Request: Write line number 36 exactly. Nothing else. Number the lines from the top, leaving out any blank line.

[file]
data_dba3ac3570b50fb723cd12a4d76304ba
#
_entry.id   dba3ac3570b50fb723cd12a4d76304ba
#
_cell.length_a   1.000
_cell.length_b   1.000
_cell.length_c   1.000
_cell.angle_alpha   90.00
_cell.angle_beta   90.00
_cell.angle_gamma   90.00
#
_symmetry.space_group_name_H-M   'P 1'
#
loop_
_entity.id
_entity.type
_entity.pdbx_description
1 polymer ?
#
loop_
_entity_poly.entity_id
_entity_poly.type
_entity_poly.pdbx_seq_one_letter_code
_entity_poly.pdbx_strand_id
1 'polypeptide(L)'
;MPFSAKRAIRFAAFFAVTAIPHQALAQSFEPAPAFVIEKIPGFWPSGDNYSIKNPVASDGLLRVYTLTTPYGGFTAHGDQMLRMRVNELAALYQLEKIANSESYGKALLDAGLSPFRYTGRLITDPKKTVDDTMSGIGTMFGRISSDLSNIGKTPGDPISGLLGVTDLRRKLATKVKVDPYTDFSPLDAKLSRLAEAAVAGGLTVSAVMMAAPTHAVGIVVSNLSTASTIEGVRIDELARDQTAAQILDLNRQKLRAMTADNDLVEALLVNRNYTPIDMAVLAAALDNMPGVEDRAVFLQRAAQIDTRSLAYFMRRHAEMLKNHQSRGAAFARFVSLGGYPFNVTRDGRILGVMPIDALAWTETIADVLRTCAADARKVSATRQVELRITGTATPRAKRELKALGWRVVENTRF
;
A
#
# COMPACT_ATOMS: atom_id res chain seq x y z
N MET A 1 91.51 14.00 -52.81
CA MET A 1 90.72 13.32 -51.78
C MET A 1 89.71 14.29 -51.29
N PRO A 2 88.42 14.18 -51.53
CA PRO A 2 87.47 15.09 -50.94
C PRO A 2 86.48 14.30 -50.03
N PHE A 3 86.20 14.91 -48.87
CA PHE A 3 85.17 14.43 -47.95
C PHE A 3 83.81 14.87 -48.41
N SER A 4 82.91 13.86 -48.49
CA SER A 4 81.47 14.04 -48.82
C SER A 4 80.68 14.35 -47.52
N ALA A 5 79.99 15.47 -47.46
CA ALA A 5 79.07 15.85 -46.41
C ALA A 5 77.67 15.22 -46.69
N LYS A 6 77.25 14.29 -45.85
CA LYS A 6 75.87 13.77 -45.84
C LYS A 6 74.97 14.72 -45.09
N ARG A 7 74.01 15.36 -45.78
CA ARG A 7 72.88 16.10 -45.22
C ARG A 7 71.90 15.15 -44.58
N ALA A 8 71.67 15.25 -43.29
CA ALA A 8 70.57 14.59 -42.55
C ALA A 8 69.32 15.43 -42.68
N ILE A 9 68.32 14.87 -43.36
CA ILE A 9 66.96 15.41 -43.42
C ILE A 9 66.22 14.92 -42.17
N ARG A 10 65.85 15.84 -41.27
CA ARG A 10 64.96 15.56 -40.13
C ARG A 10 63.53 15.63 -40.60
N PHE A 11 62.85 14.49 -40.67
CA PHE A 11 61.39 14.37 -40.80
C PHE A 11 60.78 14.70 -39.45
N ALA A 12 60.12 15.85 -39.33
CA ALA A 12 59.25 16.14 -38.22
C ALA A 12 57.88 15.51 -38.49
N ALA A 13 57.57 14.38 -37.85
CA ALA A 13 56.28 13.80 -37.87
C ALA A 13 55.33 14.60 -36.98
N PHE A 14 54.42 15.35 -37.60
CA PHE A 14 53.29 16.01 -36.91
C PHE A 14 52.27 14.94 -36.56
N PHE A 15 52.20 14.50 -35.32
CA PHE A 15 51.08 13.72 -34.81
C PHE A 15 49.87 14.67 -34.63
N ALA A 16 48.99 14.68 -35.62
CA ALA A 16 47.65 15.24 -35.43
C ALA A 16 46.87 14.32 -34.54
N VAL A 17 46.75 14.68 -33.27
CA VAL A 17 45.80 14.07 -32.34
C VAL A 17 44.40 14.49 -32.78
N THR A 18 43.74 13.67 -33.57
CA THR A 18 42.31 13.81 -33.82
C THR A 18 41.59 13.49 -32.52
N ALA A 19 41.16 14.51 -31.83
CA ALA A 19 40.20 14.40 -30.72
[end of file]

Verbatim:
C PRO A 2 86.48 14.30 -50.03